While the property should be the main focus, you can include some quick shots of the neighborhood and nearby stores or restaurants. By doing so, you add incentive to living or working in that area. That said, don’t get carried away with everything outside of the property. Your goal is to sell the real estate in the video. Keep your focus there.

How to Shoot Cinematic Real Estate Videos, Golden Hour
Image via Shutterstock

When it comes to cinematic real estate videos, the toughest part is lighting. This includes natural lighting, built-in property fixtures, and lighting kits. To really WOW the buyer, the lighting needs to match the ambience. You will find that shooting during the middle of the day in a home with huge windows is going to be a pain.

The trick to lighting comes down to the time of day and proper color temperature. The golden hour is the best time to shoot property, because this allows your viewers to see inside and outside of the windows at the same time. Otherwise, you will have blown out windows – meaning the windows will be full of bright white light.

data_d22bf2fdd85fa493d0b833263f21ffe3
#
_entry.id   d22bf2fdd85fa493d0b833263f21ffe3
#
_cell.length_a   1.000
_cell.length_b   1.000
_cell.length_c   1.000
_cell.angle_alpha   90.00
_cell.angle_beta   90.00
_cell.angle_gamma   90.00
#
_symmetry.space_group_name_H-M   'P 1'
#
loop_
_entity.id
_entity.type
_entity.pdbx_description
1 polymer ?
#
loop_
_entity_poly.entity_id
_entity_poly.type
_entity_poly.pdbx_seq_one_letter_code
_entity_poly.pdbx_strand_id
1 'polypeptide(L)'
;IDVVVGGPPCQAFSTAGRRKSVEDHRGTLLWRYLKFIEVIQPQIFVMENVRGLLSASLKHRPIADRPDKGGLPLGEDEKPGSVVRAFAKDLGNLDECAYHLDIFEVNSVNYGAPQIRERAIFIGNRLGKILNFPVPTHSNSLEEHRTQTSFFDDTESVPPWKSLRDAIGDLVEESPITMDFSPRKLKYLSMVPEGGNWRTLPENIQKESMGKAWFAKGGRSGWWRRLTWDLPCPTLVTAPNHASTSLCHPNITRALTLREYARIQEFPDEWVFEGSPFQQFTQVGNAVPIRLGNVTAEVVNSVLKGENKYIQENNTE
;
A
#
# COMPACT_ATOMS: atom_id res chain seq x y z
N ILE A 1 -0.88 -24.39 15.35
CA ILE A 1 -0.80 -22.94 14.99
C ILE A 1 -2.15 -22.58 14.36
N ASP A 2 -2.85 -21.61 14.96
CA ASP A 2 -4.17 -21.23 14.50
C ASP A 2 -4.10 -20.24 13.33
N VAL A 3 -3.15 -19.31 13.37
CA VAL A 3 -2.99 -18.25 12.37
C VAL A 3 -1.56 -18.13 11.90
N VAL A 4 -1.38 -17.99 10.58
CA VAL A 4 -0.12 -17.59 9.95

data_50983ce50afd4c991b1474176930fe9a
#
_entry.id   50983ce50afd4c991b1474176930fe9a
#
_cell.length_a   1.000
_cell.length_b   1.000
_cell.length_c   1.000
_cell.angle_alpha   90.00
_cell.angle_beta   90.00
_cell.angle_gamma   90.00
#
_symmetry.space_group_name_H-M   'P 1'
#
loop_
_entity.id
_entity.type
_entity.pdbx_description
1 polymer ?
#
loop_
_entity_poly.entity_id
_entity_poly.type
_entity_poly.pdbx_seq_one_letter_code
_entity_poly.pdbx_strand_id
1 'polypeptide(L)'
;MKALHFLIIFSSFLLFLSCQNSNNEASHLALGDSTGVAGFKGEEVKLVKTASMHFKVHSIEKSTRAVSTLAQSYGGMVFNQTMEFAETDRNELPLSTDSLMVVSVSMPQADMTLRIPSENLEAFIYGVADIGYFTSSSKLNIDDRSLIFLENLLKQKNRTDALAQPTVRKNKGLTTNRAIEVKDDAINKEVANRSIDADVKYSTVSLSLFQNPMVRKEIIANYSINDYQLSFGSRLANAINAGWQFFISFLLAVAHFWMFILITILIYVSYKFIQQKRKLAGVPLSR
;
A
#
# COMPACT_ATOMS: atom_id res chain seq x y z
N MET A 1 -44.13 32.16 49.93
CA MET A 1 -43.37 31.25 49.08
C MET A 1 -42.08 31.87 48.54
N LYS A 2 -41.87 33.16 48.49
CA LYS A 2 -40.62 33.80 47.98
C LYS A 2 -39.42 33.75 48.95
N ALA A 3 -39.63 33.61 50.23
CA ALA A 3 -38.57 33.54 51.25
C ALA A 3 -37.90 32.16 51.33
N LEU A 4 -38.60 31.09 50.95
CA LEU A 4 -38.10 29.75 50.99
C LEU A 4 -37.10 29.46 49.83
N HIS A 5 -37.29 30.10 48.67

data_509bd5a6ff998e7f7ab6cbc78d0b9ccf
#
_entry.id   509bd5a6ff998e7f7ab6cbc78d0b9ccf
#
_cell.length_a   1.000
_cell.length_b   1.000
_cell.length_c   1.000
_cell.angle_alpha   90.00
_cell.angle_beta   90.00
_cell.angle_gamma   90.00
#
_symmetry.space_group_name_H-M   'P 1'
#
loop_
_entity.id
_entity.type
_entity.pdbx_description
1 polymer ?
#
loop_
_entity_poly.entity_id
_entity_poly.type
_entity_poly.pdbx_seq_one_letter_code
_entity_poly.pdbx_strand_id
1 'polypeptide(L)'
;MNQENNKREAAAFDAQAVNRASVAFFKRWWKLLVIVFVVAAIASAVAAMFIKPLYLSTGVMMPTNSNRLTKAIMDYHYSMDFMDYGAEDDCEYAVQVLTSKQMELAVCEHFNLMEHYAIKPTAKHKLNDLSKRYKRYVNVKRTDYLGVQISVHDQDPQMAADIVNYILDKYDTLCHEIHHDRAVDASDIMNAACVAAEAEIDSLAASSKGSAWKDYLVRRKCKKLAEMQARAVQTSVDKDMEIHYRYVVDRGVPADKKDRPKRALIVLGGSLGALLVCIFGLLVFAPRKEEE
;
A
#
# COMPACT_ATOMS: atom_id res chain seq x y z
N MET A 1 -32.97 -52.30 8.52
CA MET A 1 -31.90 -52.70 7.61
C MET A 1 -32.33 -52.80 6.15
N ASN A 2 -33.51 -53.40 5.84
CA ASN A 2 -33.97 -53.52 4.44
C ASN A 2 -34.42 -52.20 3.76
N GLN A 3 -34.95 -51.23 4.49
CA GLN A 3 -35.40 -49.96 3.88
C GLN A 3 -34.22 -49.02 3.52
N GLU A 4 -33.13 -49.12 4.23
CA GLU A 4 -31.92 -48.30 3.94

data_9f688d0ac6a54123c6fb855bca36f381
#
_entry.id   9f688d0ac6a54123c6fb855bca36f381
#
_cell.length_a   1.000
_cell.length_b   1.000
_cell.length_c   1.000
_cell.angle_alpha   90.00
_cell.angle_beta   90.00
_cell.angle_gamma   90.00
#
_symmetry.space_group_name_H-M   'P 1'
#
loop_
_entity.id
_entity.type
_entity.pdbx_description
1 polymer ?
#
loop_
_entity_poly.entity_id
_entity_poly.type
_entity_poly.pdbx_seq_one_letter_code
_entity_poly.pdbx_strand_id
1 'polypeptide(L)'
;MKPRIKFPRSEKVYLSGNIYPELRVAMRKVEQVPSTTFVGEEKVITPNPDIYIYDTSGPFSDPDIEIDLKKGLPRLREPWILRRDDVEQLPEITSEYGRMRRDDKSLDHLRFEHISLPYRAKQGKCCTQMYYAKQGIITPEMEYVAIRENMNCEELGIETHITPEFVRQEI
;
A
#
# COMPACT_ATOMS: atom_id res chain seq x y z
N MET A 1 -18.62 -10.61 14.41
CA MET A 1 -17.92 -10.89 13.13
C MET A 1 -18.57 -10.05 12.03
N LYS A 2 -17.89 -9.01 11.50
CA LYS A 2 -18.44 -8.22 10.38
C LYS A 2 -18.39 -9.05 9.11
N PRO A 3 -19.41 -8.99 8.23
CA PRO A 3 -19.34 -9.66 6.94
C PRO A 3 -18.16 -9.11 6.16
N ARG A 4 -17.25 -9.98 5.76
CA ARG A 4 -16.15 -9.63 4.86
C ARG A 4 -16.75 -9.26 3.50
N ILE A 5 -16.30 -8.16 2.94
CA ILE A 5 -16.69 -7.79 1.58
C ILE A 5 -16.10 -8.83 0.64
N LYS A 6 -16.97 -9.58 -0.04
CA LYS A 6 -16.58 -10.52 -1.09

If a room doesn’t have enough light, use a lighting kit to fill the room. We have previously covered the fundamentals of lighting and color temperature. That said, you don’t have to have a big, expensive kit. There are plenty of cheap alternatives to adding the right amount of light. Just make sure the lighting is complementary to the room. A bedroom should have a warm inviting feel, not be harshly lit to look like a hospital operating table.

How to Shoot Cinematic Real Estate Videos, Lighting
Image via RUHM Luxury Marketing

Now that we have covered the inside of the property, what about outside? The best thing to do, once again, is to shoot wide. This doesn’t work for every property, as is depends on the look of the neighboring properties. The best look will come from setting the camera up on a tripod. You can also shoot wide at a low angle to give a very impressive look to any facility.

You may be tempted to use a drone to capture impressive aerials. You really shouldn’t do this. Drones should only be used if you have an FAA Section 333 exemption. Your work on these videos classify as commercial work. This makes drone use illegal — at least until new drone regulation passes. You face a penalty from the FAA when using a drone in commercial work.